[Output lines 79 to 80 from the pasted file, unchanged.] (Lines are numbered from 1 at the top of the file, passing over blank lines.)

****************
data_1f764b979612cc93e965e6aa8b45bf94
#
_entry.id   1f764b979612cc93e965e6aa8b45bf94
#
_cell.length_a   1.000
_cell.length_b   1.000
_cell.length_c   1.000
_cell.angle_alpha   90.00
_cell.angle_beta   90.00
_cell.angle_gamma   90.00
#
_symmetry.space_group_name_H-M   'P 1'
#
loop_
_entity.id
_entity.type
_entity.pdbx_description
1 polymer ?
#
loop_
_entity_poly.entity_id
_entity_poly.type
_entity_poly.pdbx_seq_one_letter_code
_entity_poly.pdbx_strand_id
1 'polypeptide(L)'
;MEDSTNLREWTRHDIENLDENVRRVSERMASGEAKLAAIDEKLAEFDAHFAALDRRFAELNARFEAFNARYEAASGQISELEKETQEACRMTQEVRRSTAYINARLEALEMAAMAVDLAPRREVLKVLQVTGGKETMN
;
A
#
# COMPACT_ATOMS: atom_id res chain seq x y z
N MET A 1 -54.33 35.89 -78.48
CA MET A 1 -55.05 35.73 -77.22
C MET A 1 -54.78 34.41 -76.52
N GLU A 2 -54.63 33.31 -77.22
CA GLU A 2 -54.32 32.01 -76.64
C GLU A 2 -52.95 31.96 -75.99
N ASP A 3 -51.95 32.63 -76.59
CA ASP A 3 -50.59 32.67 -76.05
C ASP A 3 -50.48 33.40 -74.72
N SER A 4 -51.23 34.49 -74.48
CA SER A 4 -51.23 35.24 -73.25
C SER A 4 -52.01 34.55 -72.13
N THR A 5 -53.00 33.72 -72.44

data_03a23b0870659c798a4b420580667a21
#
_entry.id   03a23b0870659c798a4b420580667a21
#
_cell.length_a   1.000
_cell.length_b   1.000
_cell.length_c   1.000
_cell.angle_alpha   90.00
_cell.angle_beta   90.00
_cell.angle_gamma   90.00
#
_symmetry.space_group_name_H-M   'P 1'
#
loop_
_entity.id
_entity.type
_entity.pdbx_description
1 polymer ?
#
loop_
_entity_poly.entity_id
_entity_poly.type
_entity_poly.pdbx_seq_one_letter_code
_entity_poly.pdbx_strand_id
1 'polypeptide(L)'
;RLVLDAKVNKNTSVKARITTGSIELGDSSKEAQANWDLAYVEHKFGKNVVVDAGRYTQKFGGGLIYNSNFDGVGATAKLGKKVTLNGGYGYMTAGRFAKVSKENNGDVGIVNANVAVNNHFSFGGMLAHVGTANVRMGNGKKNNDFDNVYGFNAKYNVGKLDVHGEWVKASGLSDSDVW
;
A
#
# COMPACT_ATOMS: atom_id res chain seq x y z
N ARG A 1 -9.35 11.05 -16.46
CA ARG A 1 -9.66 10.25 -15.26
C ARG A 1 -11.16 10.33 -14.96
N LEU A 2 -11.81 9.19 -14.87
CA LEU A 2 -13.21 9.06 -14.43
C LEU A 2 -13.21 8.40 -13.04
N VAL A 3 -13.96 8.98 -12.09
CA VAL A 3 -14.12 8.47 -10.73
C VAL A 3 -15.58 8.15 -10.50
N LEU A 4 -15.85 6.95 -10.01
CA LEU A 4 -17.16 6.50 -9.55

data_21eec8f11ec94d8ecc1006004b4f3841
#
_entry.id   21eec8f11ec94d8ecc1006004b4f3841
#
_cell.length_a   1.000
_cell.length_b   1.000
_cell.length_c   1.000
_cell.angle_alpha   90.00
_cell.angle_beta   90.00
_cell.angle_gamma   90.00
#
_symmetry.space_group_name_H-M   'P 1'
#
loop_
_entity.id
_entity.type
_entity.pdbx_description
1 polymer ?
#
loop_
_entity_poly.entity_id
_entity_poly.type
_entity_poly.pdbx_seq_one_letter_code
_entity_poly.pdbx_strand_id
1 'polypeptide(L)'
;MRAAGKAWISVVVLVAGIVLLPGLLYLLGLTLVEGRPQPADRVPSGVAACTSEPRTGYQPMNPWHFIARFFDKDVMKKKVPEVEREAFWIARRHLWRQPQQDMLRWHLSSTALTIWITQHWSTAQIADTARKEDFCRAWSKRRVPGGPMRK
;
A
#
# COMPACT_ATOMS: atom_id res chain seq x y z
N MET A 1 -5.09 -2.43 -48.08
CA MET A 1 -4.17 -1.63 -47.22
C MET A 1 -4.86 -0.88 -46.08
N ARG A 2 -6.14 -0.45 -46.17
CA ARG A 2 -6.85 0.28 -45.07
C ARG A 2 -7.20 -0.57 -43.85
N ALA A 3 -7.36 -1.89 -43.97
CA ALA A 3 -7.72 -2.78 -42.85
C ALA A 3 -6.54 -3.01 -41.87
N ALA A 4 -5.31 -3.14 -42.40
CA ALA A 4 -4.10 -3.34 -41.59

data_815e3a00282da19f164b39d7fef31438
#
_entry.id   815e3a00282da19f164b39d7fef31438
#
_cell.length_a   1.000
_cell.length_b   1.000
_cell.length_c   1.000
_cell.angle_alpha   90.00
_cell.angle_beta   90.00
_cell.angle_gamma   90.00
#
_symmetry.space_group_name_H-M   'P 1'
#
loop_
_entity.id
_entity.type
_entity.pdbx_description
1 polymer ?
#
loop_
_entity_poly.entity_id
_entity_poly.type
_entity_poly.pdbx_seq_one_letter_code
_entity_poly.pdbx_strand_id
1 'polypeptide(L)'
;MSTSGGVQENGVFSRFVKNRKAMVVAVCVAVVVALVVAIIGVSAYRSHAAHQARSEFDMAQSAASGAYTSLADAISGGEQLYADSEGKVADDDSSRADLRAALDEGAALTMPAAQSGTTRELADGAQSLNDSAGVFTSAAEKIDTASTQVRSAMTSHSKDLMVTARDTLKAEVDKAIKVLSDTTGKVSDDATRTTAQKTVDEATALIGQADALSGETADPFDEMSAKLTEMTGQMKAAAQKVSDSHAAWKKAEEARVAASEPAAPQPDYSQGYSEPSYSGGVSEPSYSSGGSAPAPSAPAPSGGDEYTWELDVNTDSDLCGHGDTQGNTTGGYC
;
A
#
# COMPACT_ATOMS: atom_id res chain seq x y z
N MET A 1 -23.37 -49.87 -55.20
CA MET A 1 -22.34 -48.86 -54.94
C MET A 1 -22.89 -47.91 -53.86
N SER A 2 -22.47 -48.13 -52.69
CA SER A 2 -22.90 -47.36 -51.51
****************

C LEU A 2 -13.21 8.40 -13.04
N VAL A 3 -13.96 8.98 -12.09